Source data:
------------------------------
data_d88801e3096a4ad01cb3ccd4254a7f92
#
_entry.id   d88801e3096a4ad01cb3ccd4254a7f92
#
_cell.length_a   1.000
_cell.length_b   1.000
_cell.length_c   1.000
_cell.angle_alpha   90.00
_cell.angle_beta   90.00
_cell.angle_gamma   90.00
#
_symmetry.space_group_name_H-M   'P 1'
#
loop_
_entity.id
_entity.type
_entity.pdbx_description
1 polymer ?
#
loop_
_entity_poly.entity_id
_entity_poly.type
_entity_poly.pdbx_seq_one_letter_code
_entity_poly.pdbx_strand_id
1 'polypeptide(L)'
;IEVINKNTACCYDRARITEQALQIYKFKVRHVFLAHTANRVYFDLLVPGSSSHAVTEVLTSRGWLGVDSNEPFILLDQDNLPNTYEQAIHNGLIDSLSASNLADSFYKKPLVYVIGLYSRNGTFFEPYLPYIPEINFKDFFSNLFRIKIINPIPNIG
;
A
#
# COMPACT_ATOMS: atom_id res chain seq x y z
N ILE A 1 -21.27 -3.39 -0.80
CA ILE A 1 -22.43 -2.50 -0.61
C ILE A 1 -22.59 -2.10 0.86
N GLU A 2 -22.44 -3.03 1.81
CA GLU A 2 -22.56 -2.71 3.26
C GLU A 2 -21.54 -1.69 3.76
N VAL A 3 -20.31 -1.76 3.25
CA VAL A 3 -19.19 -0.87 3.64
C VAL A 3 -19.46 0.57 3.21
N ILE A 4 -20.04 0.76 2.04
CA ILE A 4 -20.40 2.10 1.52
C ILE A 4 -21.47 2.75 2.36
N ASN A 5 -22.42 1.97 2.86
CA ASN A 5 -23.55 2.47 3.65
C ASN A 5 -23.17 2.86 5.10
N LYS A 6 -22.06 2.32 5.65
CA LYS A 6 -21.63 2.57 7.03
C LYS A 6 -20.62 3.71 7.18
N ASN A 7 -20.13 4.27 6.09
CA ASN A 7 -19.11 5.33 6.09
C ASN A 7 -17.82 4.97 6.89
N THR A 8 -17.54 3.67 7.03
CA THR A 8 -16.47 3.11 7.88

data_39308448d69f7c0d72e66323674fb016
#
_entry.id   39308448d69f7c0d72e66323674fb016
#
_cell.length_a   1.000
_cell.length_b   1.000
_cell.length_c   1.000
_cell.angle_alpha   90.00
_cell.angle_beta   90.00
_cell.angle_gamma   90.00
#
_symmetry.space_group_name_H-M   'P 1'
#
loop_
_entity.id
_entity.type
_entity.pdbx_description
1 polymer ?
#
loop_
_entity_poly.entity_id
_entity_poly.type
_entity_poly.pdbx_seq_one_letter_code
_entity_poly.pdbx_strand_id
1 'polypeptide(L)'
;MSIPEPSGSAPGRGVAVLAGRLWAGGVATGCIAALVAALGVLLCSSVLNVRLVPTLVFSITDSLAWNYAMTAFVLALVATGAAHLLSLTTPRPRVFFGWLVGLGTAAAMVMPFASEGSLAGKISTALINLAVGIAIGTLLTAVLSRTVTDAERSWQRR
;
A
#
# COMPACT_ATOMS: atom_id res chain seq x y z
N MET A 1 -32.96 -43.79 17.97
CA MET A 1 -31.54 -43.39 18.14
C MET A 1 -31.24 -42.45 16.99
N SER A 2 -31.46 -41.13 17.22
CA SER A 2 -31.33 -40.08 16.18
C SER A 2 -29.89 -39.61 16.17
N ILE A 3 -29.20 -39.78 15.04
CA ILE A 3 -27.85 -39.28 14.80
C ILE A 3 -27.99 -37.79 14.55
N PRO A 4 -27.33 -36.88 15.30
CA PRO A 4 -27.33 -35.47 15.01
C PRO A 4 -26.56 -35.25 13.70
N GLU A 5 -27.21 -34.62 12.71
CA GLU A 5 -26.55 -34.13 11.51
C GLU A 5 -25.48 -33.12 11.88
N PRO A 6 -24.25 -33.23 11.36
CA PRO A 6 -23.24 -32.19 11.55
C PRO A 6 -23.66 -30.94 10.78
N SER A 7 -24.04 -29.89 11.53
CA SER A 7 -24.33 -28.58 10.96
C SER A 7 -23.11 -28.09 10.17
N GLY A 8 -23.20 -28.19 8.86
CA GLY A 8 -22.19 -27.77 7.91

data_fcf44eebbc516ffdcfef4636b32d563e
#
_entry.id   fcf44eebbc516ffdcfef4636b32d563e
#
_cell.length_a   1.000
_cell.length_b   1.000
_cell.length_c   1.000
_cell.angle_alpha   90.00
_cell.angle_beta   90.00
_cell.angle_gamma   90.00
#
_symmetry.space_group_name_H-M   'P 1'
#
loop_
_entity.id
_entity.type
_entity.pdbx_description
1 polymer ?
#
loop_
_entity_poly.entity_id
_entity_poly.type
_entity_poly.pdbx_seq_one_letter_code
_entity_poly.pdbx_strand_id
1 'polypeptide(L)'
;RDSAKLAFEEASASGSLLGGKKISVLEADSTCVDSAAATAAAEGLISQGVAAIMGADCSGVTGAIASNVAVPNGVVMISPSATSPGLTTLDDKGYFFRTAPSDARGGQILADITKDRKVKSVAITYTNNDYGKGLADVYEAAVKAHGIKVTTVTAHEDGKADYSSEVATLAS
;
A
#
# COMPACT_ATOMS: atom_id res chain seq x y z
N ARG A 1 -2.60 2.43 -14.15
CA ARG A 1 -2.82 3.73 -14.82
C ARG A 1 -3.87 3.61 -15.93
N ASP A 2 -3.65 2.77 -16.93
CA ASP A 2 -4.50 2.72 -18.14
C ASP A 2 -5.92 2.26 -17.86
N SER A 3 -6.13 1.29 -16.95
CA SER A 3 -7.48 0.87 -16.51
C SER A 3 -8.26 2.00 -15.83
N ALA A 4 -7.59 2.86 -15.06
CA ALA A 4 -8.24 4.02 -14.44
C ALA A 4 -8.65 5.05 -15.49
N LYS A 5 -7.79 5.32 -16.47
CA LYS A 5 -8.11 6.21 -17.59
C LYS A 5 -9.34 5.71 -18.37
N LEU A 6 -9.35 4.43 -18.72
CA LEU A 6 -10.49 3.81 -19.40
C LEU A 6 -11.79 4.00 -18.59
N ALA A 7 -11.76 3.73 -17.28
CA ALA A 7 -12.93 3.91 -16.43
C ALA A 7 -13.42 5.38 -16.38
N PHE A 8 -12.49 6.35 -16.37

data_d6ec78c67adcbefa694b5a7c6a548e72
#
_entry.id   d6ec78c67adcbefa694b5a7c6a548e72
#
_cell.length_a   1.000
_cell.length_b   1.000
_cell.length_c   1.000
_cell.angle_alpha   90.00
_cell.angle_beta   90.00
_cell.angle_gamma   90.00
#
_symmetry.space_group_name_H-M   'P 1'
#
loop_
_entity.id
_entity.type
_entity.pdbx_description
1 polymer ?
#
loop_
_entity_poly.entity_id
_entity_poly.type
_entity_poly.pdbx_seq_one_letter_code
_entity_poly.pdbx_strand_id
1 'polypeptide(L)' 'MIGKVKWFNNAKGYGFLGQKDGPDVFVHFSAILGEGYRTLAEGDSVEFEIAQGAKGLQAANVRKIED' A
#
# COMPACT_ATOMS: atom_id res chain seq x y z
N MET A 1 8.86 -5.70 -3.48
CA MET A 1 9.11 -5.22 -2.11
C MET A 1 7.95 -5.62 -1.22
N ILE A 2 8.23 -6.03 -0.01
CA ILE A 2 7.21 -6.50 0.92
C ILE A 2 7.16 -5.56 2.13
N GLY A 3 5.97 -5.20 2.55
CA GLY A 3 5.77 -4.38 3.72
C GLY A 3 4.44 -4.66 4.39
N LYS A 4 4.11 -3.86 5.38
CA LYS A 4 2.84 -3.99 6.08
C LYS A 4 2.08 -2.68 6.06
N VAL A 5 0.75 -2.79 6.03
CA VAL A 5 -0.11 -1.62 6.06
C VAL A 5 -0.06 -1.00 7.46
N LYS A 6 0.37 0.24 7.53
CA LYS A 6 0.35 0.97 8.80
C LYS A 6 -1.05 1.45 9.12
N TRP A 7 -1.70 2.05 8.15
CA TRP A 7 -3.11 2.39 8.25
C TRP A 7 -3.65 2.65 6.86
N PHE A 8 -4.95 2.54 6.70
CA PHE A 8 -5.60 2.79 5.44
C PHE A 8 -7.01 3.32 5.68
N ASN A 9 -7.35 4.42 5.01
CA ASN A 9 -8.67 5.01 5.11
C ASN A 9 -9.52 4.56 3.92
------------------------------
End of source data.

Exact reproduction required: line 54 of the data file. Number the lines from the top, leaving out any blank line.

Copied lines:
data_39308448d69f7c0d72e66323674fb016